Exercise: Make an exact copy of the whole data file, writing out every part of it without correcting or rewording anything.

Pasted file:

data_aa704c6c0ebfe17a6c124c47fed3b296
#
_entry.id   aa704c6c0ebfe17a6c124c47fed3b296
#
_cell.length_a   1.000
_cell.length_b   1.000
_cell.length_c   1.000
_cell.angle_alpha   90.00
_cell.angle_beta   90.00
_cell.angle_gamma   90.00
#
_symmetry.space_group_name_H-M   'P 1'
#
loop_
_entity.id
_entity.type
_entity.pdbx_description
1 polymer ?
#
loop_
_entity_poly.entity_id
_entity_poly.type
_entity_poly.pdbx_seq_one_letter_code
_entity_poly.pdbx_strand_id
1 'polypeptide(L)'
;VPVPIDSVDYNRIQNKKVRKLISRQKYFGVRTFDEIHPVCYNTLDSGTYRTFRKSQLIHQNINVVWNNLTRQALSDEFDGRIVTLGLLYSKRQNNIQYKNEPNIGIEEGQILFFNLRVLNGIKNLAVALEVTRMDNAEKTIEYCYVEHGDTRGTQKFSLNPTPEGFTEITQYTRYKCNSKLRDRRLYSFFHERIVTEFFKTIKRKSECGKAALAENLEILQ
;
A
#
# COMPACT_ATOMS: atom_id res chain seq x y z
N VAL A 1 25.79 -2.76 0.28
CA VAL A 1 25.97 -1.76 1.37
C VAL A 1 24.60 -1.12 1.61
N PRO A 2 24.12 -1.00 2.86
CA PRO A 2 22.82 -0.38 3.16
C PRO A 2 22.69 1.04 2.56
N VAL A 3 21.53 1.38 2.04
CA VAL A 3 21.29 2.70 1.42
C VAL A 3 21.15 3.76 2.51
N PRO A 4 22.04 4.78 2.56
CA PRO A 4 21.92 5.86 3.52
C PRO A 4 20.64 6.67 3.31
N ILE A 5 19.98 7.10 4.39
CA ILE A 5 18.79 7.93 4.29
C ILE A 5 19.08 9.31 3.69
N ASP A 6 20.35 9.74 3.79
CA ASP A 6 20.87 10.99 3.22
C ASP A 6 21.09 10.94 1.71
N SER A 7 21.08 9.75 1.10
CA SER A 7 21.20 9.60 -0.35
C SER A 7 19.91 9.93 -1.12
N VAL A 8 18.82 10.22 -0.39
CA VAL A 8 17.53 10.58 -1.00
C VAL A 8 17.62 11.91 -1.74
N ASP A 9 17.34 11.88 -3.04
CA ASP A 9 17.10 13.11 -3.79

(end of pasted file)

data_aa704c6c0ebfe17a6c124c47fed3b296
#
_entry.id   aa704c6c0ebfe17a6c124c47fed3b296
#
_cell.length_a   1.000
_cell.length_b   1.000
_cell.length_c   1.000
_cell.angle_alpha   90.00
_cell.angle_beta   90.00
_cell.angle_gamma   90.00
#
_symmetry.space_group_name_H-M   'P 1'
#
loop_
_entity.id
_entity.type
_entity.pdbx_description
1 polymer ?
#
loop_
_entity_poly.entity_id
_entity_poly.type
_entity_poly.pdbx_seq_one_letter_code
_entity_poly.pdbx_strand_id
1 'polypeptide(L)'
;VPVPIDSVDYNRIQNKKVRKLISRQKYFGVRTFDEIHPVCYNTLDSGTYRTFRKSQLIHQNINVVWNNLTRQALSDEFDGRIVTLGLLYSKRQNNIQYKNEPNIGIEEGQILFFNLRVLNGIKNLAVALEVTRMDNAEKTIEYCYVEHGDTRGTQKFSLNPTPEGFTEITQYTRYKCNSKLRDRRLYSFFHERIVTEFFKTIKRKSECGKAALAENLEILQ
;
A
#
# COMPACT_ATOMS: atom_id res chain seq x y z
N VAL A 1 25.79 -2.76 0.28
CA VAL A 1 25.97 -1.76 1.37
C VAL A 1 24.60 -1.12 1.61
N PRO A 2 24.12 -1.00 2.86
CA PRO A 2 22.82 -0.38 3.16
C PRO A 2 22.69 1.04 2.56
N VAL A 3 21.53 1.38 2.04
CA VAL A 3 21.29 2.70 1.42
C VAL A 3 21.15 3.76 2.51
N PRO A 4 22.04 4.78 2.56
CA PRO A 4 21.92 5.86 3.52
C PRO A 4 20.64 6.67 3.31
N ILE A 5 19.98 7.10 4.39
CA ILE A 5 18.79 7.93 4.29
C ILE A 5 19.08 9.31 3.69
N ASP A 6 20.35 9.74 3.79
CA ASP A 6 20.87 10.99 3.22
C ASP A 6 21.09 10.94 1.71
N SER A 7 21.08 9.75 1.10
CA SER A 7 21.20 9.60 -0.35
C SER A 7 19.91 9.93 -1.12
N VAL A 8 18.82 10.22 -0.39
CA VAL A 8 17.53 10.58 -1.00
C VAL A 8 17.62 11.91 -1.74
N ASP A 9 17.34 11.88 -3.04
CA ASP A 9 17.10 13.11 -3.79